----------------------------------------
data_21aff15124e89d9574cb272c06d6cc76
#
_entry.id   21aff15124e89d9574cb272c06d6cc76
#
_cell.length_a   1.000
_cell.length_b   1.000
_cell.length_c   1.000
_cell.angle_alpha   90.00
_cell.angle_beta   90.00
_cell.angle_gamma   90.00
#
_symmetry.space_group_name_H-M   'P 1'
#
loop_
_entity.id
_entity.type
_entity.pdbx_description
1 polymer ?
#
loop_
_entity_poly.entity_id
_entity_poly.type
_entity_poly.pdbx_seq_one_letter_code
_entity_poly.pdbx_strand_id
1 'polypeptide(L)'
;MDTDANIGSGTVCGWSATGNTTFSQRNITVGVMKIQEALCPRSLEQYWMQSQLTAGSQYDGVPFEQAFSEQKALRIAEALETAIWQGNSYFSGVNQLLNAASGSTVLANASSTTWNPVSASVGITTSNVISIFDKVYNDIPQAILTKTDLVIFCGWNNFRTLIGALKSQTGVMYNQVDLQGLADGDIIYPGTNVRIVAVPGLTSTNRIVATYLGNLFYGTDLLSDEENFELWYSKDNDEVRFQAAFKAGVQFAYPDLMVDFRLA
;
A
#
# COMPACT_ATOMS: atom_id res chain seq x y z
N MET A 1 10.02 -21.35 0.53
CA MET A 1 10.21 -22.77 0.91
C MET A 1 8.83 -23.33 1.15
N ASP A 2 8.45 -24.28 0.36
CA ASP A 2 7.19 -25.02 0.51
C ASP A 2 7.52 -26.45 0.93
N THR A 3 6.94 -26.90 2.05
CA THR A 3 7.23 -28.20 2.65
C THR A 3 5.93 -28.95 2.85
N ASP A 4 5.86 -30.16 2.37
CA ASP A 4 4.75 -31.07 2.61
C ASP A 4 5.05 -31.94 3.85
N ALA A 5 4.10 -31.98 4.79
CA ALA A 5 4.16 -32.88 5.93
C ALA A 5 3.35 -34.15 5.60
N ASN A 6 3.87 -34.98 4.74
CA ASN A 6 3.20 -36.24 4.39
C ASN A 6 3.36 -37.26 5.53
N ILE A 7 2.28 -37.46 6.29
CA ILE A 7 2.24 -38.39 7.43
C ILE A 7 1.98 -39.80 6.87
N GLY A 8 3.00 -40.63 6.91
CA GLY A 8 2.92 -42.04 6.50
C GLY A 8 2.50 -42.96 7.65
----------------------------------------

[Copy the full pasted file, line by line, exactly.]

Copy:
data_21aff15124e89d9574cb272c06d6cc76
#
_entry.id   21aff15124e89d9574cb272c06d6cc76
#
_cell.length_a   1.000
_cell.length_b   1.000
_cell.length_c   1.000
_cell.angle_alpha   90.00
_cell.angle_beta   90.00
_cell.angle_gamma   90.00
#
_symmetry.space_group_name_H-M   'P 1'
#
loop_
_entity.id
_entity.type
_entity.pdbx_description
1 polymer ?
#
loop_
_entity_poly.entity_id
_entity_poly.type
_entity_poly.pdbx_seq_one_letter_code
_entity_poly.pdbx_strand_id
1 'polypeptide(L)'
;MDTDANIGSGTVCGWSATGNTTFSQRNITVGVMKIQEALCPRSLEQYWMQSQLTAGSQYDGVPFEQAFSEQKALRIAEALETAIWQGNSYFSGVNQLLNAASGSTVLANASSTTWNPVSASVGITTSNVISIFDKVYNDIPQAILTKTDLVIFCGWNNFRTLIGALKSQTGVMYNQVDLQGLADGDIIYPGTNVRIVAVPGLTSTNRIVATYLGNLFYGTDLLSDEENFELWYSKDNDEVRFQAAFKAGVQFAYPDLMVDFRLA
;
A
#
# COMPACT_ATOMS: atom_id res chain seq x y z
N MET A 1 10.02 -21.35 0.53
CA MET A 1 10.21 -22.77 0.91
C MET A 1 8.83 -23.33 1.15
N ASP A 2 8.45 -24.28 0.36
CA ASP A 2 7.19 -25.02 0.51
C ASP A 2 7.52 -26.45 0.93
N THR A 3 6.94 -26.90 2.05
CA THR A 3 7.23 -28.20 2.65
C THR A 3 5.93 -28.95 2.85
N ASP A 4 5.86 -30.16 2.37
CA ASP A 4 4.75 -31.07 2.61
C ASP A 4 5.05 -31.94 3.85
N ALA A 5 4.10 -31.98 4.79
CA ALA A 5 4.16 -32.88 5.93
C ALA A 5 3.35 -34.15 5.60
N ASN A 6 3.87 -34.98 4.74
CA ASN A 6 3.20 -36.24 4.39
C ASN A 6 3.36 -37.26 5.53
N ILE A 7 2.28 -37.46 6.29
CA ILE A 7 2.24 -38.39 7.43
C ILE A 7 1.98 -39.80 6.87
N GLY A 8 3.00 -40.63 6.91
CA GLY A 8 2.92 -42.04 6.50
C GLY A 8 2.50 -42.96 7.65